Walton Family Foundation Announces Plans to Build Major Museum Featuring American Art
BENTONVILLE, Ark., May 13 /PRNewswire/ -- The Walton Family Foundation today announced it has purchased the historic American work of art, "Kindred Spirits," and will permanently house Asher B. Durand's masterwork in a major new art museum to be built in Bentonville, Arkansas. The museum, "Crystal Bridges," takes its name from an inspired glass-and-wood design that traverses a local stream. Designed by Boston-based architect Moshe Safdie, the museum is expected to open in May 2009 and will present perspectives on the flow of America's history and heritage through the eyes of the nation's most influential artists. The museum will house a permanent collection of masterworks from American artists. In addition, temporary exhibitions drawn from national institutions will be displayed in the museum. The permanent collection, assembled by Alice Walton and the Walton Family Foundation, will be composed of paintings and sculptures by American artists from the Revolutionary period through the modern era. "We hope this museum will build appreciation for America's artistic heritage," said Ms. Walton. "We are delighted to have purchased 'Kindred Spirits,' which will make an enormous contribution to the museum's stature." Calling the painting "a national treasure," Ms. Walton said "Kindred Spirits" will be lent to major national museums around the country. In recognition of its special significance to New York, she added that the Foundation intends to work with museums in New York City to ensure that it continues to be shown there in the future. In addition to other expected exhibitions in New York, there will be no change in the Brooklyn Museum's scheduled exhibition, "Kindred Spirits: Asher B. Durand and the American Landscape" which is scheduled from March-June 2007. In addition to "Kindred Spirits," the museum's permanent collection will include numerous notable paintings, including: portraitist Charles Willson Peale's 18th century painting of a confident George Washington completed near the end of the Revolutionary War. Other artists and works represented include Charles Bird King's early 19th century portraits of American Indian leaders; Winslow Homer's depictions of the interplay between man and nature; Eastman Johnson's insights into rural 19th century America; and Edward Hopper's interpretations of urban reality. "I expect Crystal Bridges to become a major museum of American art and to be a substantial resource for the American public," said Ms. Walton.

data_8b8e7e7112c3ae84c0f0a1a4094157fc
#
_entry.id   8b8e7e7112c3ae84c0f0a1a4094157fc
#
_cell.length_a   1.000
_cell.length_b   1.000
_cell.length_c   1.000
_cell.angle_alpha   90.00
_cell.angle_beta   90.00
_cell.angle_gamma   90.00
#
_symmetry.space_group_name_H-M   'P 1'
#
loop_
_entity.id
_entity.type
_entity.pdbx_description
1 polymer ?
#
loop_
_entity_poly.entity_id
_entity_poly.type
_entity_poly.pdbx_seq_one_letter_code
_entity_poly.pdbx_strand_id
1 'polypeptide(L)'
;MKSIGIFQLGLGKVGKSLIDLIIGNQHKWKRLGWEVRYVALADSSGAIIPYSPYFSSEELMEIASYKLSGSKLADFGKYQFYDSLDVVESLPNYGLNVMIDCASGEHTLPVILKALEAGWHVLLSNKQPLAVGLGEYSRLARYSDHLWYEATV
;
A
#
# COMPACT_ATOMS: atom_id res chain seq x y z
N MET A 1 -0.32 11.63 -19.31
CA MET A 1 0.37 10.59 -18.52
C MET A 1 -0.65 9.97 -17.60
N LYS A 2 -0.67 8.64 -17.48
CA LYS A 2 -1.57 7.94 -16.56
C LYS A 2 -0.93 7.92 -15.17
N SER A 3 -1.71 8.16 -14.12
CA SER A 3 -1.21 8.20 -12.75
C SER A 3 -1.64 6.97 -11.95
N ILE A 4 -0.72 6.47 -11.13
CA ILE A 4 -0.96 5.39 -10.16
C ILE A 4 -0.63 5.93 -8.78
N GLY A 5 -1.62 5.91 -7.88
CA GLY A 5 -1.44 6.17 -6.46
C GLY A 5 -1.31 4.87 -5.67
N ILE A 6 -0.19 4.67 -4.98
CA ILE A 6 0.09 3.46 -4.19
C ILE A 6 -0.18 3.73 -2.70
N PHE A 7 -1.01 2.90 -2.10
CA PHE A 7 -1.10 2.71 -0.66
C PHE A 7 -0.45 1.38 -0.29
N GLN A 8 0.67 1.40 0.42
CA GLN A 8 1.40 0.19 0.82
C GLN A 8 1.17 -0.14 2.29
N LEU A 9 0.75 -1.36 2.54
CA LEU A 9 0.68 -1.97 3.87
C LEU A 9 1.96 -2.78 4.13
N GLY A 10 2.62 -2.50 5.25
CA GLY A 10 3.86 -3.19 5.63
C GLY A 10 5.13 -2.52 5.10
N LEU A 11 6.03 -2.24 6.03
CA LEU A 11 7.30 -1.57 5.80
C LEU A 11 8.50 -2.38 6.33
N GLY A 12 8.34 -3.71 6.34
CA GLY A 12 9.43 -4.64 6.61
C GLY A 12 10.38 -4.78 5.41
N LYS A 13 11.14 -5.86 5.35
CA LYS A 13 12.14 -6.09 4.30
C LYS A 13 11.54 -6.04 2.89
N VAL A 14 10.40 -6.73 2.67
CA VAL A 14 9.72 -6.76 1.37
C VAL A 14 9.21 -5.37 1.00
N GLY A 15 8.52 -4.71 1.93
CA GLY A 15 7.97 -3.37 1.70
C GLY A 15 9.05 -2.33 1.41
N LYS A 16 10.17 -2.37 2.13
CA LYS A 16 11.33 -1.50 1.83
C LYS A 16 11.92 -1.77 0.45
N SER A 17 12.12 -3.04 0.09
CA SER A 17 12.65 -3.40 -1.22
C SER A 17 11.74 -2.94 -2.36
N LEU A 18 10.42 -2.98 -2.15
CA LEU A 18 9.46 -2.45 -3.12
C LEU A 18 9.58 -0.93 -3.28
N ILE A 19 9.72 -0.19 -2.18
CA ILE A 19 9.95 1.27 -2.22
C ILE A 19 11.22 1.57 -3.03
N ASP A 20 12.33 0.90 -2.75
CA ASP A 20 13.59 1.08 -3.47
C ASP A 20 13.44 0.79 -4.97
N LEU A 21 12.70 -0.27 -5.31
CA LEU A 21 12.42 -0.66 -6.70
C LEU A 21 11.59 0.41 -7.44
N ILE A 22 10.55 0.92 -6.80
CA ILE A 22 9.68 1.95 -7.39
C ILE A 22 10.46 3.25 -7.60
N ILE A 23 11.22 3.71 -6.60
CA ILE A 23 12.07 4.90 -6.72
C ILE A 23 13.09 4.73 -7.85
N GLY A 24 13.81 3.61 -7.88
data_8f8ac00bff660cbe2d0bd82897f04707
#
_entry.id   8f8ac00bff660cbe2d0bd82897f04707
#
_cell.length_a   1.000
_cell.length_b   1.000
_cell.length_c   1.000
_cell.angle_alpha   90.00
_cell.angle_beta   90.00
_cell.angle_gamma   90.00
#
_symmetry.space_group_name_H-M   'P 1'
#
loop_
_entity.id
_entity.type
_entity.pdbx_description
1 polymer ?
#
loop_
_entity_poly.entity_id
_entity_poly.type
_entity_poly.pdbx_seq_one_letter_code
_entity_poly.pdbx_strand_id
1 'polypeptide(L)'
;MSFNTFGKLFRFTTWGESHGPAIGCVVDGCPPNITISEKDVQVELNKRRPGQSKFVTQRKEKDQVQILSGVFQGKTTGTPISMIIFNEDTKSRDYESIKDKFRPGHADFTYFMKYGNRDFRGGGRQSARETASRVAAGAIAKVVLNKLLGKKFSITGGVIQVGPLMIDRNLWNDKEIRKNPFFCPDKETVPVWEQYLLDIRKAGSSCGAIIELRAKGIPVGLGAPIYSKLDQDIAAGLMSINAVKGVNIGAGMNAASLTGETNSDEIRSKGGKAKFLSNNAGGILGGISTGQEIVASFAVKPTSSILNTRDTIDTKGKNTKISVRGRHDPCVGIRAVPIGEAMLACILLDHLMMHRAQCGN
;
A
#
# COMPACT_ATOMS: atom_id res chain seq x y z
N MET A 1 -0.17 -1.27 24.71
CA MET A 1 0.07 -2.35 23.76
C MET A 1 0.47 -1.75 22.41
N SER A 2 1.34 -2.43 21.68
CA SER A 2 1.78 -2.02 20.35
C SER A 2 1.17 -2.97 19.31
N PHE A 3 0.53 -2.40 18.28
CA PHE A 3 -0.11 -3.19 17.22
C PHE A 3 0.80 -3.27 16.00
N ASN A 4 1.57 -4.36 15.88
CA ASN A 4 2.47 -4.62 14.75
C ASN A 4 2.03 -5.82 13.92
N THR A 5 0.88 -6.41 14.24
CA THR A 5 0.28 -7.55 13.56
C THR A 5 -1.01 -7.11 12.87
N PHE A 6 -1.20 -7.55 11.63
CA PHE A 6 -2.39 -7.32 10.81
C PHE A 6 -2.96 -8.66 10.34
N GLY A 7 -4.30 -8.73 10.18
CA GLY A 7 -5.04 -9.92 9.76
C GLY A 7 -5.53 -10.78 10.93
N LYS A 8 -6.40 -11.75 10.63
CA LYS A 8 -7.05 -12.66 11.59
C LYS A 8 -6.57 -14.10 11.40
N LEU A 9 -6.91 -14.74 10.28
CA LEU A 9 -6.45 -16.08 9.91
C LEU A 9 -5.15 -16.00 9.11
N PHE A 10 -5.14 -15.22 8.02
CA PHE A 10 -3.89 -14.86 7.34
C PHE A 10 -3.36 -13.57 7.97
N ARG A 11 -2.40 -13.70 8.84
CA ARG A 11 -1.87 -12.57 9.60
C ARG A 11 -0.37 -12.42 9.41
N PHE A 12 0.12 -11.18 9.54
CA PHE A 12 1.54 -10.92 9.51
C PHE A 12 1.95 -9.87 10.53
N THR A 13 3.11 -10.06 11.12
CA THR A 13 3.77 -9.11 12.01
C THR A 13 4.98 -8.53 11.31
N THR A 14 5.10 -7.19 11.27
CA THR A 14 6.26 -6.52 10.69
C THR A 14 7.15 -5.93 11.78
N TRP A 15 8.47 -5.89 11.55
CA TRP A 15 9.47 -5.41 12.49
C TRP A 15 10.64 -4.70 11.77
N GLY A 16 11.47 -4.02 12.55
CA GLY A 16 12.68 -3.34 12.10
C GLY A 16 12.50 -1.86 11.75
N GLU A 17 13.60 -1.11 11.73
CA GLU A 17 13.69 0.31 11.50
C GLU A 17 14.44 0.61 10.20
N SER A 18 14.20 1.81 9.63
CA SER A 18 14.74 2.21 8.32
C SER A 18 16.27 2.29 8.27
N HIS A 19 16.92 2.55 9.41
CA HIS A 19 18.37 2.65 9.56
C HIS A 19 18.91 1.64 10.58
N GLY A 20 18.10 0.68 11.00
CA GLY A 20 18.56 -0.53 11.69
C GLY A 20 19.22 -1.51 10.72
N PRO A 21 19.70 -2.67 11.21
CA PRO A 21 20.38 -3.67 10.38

SOURCE Walton Family Foundation
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